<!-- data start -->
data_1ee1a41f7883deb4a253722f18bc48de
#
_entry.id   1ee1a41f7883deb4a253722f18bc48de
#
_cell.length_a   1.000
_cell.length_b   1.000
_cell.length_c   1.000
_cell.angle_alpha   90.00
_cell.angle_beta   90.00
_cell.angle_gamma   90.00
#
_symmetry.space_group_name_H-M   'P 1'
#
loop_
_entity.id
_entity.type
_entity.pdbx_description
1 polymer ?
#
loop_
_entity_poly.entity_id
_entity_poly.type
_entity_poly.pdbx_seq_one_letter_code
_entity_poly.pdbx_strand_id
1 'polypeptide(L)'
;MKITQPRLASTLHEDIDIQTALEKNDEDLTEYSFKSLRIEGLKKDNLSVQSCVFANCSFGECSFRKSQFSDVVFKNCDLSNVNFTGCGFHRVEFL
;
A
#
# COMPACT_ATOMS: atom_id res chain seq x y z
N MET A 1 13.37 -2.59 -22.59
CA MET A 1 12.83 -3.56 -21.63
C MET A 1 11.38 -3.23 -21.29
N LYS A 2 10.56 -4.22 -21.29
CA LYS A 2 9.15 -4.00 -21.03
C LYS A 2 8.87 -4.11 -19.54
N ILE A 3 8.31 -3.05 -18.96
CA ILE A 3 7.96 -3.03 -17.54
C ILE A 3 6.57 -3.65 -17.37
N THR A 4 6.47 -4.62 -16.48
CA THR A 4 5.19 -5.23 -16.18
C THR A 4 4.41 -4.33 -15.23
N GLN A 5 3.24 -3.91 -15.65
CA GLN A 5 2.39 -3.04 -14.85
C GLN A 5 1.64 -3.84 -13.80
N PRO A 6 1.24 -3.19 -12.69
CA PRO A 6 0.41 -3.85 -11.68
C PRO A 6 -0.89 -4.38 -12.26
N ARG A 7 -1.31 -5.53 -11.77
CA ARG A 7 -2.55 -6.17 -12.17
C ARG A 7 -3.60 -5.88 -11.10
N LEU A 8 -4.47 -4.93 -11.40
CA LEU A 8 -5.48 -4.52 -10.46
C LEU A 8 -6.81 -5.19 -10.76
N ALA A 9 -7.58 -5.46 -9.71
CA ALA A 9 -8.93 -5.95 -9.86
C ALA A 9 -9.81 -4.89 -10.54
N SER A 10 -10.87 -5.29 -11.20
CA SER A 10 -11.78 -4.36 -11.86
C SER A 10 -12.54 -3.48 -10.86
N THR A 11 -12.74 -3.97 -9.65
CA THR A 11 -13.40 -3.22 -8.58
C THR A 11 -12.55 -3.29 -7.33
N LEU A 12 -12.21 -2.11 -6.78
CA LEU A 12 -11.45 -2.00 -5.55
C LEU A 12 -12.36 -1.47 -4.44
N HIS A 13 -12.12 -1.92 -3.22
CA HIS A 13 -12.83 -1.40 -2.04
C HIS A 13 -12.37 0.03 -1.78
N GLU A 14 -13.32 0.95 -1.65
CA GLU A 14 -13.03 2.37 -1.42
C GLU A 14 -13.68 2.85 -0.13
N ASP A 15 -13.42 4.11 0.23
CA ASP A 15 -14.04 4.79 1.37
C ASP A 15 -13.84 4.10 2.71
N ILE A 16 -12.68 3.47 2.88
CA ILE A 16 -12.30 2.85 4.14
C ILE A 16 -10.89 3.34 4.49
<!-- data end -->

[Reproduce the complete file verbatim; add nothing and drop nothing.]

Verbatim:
data_1ee1a41f7883deb4a253722f18bc48de
#
_entry.id   1ee1a41f7883deb4a253722f18bc48de
#
_cell.length_a   1.000
_cell.length_b   1.000
_cell.length_c   1.000
_cell.angle_alpha   90.00
_cell.angle_beta   90.00
_cell.angle_gamma   90.00
#
_symmetry.space_group_name_H-M   'P 1'
#
loop_
_entity.id
_entity.type
_entity.pdbx_description
1 polymer ?
#
loop_
_entity_poly.entity_id
_entity_poly.type
_entity_poly.pdbx_seq_one_letter_code
_entity_poly.pdbx_strand_id
1 'polypeptide(L)'
;MKITQPRLASTLHEDIDIQTALEKNDEDLTEYSFKSLRIEGLKKDNLSVQSCVFANCSFGECSFRKSQFSDVVFKNCDLSNVNFTGCGFHRVEFL
;
A
#
# COMPACT_ATOMS: atom_id res chain seq x y z
N MET A 1 13.37 -2.59 -22.59
CA MET A 1 12.83 -3.56 -21.63
C MET A 1 11.38 -3.23 -21.29
N LYS A 2 10.56 -4.22 -21.29
CA LYS A 2 9.15 -4.00 -21.03
C LYS A 2 8.87 -4.11 -19.54
N ILE A 3 8.31 -3.05 -18.96
CA ILE A 3 7.96 -3.03 -17.54
C ILE A 3 6.57 -3.65 -17.37
N THR A 4 6.47 -4.62 -16.48
CA THR A 4 5.19 -5.23 -16.18
C THR A 4 4.41 -4.33 -15.23
N GLN A 5 3.24 -3.91 -15.65
CA GLN A 5 2.39 -3.04 -14.85
C GLN A 5 1.64 -3.84 -13.80
N PRO A 6 1.24 -3.19 -12.69
CA PRO A 6 0.41 -3.85 -11.68
C PRO A 6 -0.89 -4.38 -12.26
N ARG A 7 -1.31 -5.53 -11.77
CA ARG A 7 -2.55 -6.17 -12.17
C ARG A 7 -3.60 -5.88 -11.10
N LEU A 8 -4.47 -4.93 -11.40
CA LEU A 8 -5.48 -4.52 -10.46
C LEU A 8 -6.81 -5.19 -10.76
N ALA A 9 -7.58 -5.46 -9.71
CA ALA A 9 -8.93 -5.95 -9.86
C ALA A 9 -9.81 -4.89 -10.54
N SER A 10 -10.87 -5.29 -11.20
CA SER A 10 -11.78 -4.36 -11.86
C SER A 10 -12.54 -3.48 -10.86
N THR A 11 -12.74 -3.97 -9.65
CA THR A 11 -13.40 -3.22 -8.58
C THR A 11 -12.55 -3.29 -7.33
N LEU A 12 -12.21 -2.11 -6.78
CA LEU A 12 -11.45 -2.00 -5.55
C LEU A 12 -12.36 -1.47 -4.44
N HIS A 13 -12.12 -1.92 -3.22
CA HIS A 13 -12.83 -1.40 -2.04
C HIS A 13 -12.37 0.03 -1.78
N GLU A 14 -13.32 0.95 -1.65
CA GLU A 14 -13.03 2.37 -1.42
C GLU A 14 -13.68 2.85 -0.13
N ASP A 15 -13.42 4.11 0.23
CA ASP A 15 -14.04 4.79 1.37
C ASP A 15 -13.84 4.10 2.71
N ILE A 16 -12.68 3.47 2.88
CA ILE A 16 -12.30 2.85 4.14
C ILE A 16 -10.89 3.34 4.49